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    GLOBE Costa Rica: Hands-on Science Research for Protection of our Planet

    By Bruce Callow

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    The Global Learning and Observations to Benefit the Environment (GLOBE) Program is an international science and education program that provides students and the general public opportunities for contributing to data collection and the scientific process while better understanding the global environment.

    GLOBE was launched worldwide in 1995 and today its international network has 110 participating countries including Costa Rica, which joined the program in 1998. Currently, 36 public schools are members of GLOBE Costa Rica. The Costa Rican GLOBE program has benefited 1,665 students and 72 teachers who have generated and registered more than 13,000 data points in GLOBE´s platforms.GLOBE is managed by NASA’s Earth Science Division whose Deputy Director is Costa Rica born Sandra Cauffman. Mrs. Cauffman had this to say about the program.

    “NASA’s Earth Science Division is a proud sponsor of The GLOBE Program and is thrilled that Costa Rica is an active participant.  The data collected by Costa Rican students and citizen scientists is valuable for NASA to help understand our home planet.”

    I had the opportunity to converse with Evelyn Gonzalez, Coordinator of Communications and Marketing at the Omar Dengo Foundation, which manages Costa Rica’s GLOBE program.

    Zika Training in Baatan, Limón, September 2018

    Please tell us about the history of the Globe program in Costa Rica and how it developed

    The Global Learning and Observations to Benefit the Environment (GLOBE) educational program started in Costa Rica in 1998 as a project directed by the Ministry of Public Education. In 2002 the Omar Dengo Foundation became the international partner in charge of the project.

    GLOBE Costa Rica initially evolved in the form of science clubs in public secondary schools benefited by the National Program for Educational Informatics (PRONIE MEP–FOD) aiming to develop students´ scientific thinking skills through inquiry-based research projects that relate science with problems in the communities, giving special emphasis to water use. This was pursued through the Learning Activities in the GLOBE Program´s Hydrology section, GLOBE´s Hydrology protocols and the Watershed Dynamics materials.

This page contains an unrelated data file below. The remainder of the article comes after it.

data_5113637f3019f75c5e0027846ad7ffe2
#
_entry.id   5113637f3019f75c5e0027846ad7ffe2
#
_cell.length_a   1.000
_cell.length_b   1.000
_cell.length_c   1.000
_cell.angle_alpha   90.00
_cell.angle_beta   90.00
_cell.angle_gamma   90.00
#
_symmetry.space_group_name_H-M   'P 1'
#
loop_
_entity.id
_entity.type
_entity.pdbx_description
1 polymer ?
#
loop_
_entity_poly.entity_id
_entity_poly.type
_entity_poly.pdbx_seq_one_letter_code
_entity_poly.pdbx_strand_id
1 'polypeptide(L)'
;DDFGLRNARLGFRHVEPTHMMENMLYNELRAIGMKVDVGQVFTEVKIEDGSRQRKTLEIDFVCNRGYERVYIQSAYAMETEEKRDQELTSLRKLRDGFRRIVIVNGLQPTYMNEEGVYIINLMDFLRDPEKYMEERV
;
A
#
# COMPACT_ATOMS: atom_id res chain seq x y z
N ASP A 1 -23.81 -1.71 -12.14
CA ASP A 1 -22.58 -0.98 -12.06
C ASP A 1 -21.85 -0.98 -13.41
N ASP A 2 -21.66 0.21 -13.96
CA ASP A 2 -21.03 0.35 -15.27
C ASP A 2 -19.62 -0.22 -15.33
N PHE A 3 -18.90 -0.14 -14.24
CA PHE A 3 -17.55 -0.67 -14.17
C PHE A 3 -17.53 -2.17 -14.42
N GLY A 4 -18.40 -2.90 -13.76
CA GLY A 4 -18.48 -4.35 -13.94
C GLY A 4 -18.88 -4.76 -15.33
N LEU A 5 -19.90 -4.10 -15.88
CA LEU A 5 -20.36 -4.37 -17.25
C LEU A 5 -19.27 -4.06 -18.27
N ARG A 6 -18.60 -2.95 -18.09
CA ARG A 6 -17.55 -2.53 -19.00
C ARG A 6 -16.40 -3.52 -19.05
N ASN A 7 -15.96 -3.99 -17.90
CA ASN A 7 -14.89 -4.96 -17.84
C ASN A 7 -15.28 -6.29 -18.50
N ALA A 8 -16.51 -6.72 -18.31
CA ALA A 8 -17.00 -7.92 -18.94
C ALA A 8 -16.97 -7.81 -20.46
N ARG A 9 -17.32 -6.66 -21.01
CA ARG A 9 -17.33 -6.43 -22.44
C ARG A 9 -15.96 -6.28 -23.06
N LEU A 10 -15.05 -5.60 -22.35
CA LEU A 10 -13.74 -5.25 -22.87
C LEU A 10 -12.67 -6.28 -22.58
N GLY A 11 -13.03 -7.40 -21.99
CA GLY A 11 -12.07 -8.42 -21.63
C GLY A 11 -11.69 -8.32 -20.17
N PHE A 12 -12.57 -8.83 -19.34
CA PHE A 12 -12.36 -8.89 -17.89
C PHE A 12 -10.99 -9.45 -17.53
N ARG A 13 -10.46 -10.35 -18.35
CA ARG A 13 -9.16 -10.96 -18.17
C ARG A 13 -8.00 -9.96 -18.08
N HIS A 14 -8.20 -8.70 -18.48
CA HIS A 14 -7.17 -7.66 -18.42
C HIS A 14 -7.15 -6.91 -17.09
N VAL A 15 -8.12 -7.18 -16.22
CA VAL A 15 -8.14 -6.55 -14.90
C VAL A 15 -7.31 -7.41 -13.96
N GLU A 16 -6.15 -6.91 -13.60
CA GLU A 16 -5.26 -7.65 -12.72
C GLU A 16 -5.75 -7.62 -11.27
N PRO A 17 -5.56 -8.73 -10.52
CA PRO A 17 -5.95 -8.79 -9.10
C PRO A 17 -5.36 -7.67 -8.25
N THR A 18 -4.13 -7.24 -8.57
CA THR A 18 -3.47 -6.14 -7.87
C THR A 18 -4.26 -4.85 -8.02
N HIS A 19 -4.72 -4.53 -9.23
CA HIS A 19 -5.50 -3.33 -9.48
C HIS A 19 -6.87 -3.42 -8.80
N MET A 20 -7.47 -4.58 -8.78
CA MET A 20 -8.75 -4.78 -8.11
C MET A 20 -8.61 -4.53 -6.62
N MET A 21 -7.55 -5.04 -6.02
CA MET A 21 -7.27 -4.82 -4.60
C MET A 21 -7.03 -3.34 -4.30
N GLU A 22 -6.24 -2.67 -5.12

The program´s key strategy was to train, guide and assist GLOBE teachers through constant communication, resource sharing, and the execution of at least two professional development workshops during each year. Training teams were made up of experienced FOD staff certified by GLOBE, as well as environmental and technical professionals from universities.  PRONIE-MEP-FOD supplied during the period of 2002 -2014 the necessary scientific equipment, access to computer labs at secondary schools, and the funding for educational informatics teachers who dedicated four lessons per week to develop GLOBE activities.

    During 2013, for example, GLOBE Costa Rica benefited 237 young people between 12 and 17 years of age who wanted to join these science clubs outside their regular school schedule. These clubs were offered then in 14 different secondary schools throughout the country with the support of 30 GLOBE teachers, 7 educational informatics advisors and 1 biologist.

    From 2014 through 2017, FOD continued providing some advisory support to GLOBE Costa Rica certified teachers in secondary schools still active in the program. A listing of schools is available at the GLOBE Program web site https://www.globe.gov/es/web/costa-rica/

    Starting in 2018, FOD, in partnership with GLOBE Program, has implemented the GLOBE Zika Education and Prevention project as an effort to promote community involvement (citizen science) in the reduction of the habitat of mosquito larvae transmitters of diseases such as Malaria, Chikungunya, Dengue or Zika. (https://www.globe.gov/es/web/globe-mosquito-project/overview). The “Engaging citizens in the observation and prevention of the appearance of mosquitoes” initiative was carried out in September 2018 in the province of Limon, in the communities of Limon and Bataan, due to the highest incidence of zika, dengue and chikungunya reported by the Ministry of Health.

    Students attending Zika Training in Baatan, Limón, Septrmber 2018

    Currently, 36 schools are members of GLOBE Costa Rica. Historically, FOD partnership with GLOBE Program has benefited 1,665 students and 72 teachers who have generated and registered more than 13.000 data points in GLOBE´s platforms.